• A Review Page For Those Movies You Watch At Home!

    Couch Potato Movie Reviews is, obviously, a blog that exclusively reviews movies. What makes this blog different is the fact that all of the films we are reviewing are all movies that are available on home movie rental companies such as Redbox, Netflix, Blockbuster, and your quickly disappearing neighborhood rental store. This blog is designed to take a more detailed look at those movies that either were sent straight to DVD, received a very limited release in the theaters, or were distributed through the art house or film festival circuit. We will also review those big Hollywood films, but only after they are available for home viewing.

    All the reviews are written by fans of the great art of film making rather than some newspaper reviewer or stuffy film student. We don’t know everything about film but we do know what we like, and we are more than happy to share our opinions with you. What you do with those opinions are totally up to you, although comments are welcome and encouraged.

    Each film review has a one to five star rating at the end of the critique. Here is what those star ratings mean for you couch potatoes:

    * * * * * : Five stars: go and buy this one, don’t just rent it!

    * * * * : Four stars: put this at the top of your rental list.

    * * * : Three stars: average, not bad just not great either.

    * * : Two stars: only rent if you have to see everything.

    * : One star: don’t waste your time with this.

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The Zombie Apocalypse

TITLE: The Zombie Apocalypse

YEAR: 2008

GENRE: Horror

Low budget cinema can vary greatly due to the definition of the term “low budget” itself. The main difference in low budget movies would be the finances, which can range as high as $7-10 million to as small as a  few hundred bucks. As a result, as a reviewer it is my job to remember what the director and producer had to work with and give a fair and objective opinion of the finished product based on the facts. That is not to give excuse to a film that is a piece of garbage no matter how cheap the budget may be, but it can explain some of the limitations such as the special effects or make-up effects. With that being said, the independent film The Zombie Apocalypse only had $5000 to spend for a full-length production, and despite its financial limitations the final results perform as well as could be expected.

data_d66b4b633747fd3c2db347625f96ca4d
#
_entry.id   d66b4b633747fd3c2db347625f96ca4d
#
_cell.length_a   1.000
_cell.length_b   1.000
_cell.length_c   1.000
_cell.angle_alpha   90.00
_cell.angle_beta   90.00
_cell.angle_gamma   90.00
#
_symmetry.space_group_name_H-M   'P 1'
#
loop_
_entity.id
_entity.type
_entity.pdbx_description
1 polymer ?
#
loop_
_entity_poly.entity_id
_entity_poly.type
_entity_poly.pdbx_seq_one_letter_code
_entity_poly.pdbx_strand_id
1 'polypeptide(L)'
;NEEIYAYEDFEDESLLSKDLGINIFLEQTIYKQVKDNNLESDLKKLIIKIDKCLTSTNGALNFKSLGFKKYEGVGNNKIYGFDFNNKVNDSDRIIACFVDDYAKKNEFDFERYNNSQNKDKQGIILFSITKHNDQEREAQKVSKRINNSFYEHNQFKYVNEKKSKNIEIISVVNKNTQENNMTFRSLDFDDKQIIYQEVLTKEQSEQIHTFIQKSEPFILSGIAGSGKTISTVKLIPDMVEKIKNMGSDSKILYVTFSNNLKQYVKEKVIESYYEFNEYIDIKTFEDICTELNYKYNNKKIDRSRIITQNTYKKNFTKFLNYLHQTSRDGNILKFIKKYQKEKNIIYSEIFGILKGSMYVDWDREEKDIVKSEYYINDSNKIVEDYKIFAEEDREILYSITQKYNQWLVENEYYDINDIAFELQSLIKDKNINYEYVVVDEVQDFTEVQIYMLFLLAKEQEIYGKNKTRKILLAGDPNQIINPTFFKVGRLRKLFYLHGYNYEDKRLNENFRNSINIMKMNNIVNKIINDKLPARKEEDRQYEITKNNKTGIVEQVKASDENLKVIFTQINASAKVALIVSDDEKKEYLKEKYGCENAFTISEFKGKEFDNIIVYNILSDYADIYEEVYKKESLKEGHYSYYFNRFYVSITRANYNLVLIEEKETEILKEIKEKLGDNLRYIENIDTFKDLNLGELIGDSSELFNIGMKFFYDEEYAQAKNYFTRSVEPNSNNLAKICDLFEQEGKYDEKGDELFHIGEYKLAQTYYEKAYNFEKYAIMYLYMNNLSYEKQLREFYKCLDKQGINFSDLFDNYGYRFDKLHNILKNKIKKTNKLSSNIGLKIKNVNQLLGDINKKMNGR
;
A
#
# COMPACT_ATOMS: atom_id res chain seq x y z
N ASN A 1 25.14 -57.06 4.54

Mark (played by Michael Empson) and Tom (Michael Harthen) are two college students who need a break from their incessant and boring college studies, so they decide to run out to the local bar to get hammered. While there an experiment is completed and a horde of blood thirsty zombies escape to munch on the local population and create an end of the world scenario. Assisted by a mysterious drifter named Miller (Kenny James) and a gothic photographer named Raven (Kelly Knoll), the unlikely foursome must bind together to survive the undead onslaught. While finding others to survive the outbreak, the foursome discover that survivors have ulterior motives of their own especially Agent Net (David Caulkins) who released the undead horde in the first place. Surviving against the zombies is difficult, but finding humans one can trust is another matter.

It is to be assumed by the watcher that a budget that could buy a good used car will not make a film riddled with amazing special effects, and this is the truth with The Zombie Apocalypse. Make-up effects are minimal and most gore effects only include buckets of Karos syrup, red food dye, and some rubber body parts and organs. For the ones who can get past the deficiencies of the gore effects will find The Zombie Apocalypse to have a fairly good albeit predictable storyline that is fast paced. There are no shortages of fight scenes that result in blood-soaked carnage, even if the spurting gore is probably from a catsup bottle. A couple of the scenes are actually stylish and creative in their execution, especially when  Tom has to execute his infected girlfriend and Mark has a nervous breakdown when his emotions get the best of him during a showdown with the zombies. The editing for this film is also much better than one would expect for a $5000 production and the thespians are mostly inspired actors although their enthusiasm leads to the occasional over acting.

Director Ryan Thompson has assembled a much larger budget and has created a sequel to this film that stars Fred Williamson that has garnished several film festival awards at horror conventions. It is almost impossible to hide budget limitations when the numbers are so tiny, but The Zombie Apocalypse is a fairly enjoyable romp that has more redeeming qualities than one would expect. The Zombie Apocalypse may be a piece of crap, but it is a good piece of crap. Grab some popcorn, turn your sense of humor as high as it can go and enjoy the limited yet inspired performance.

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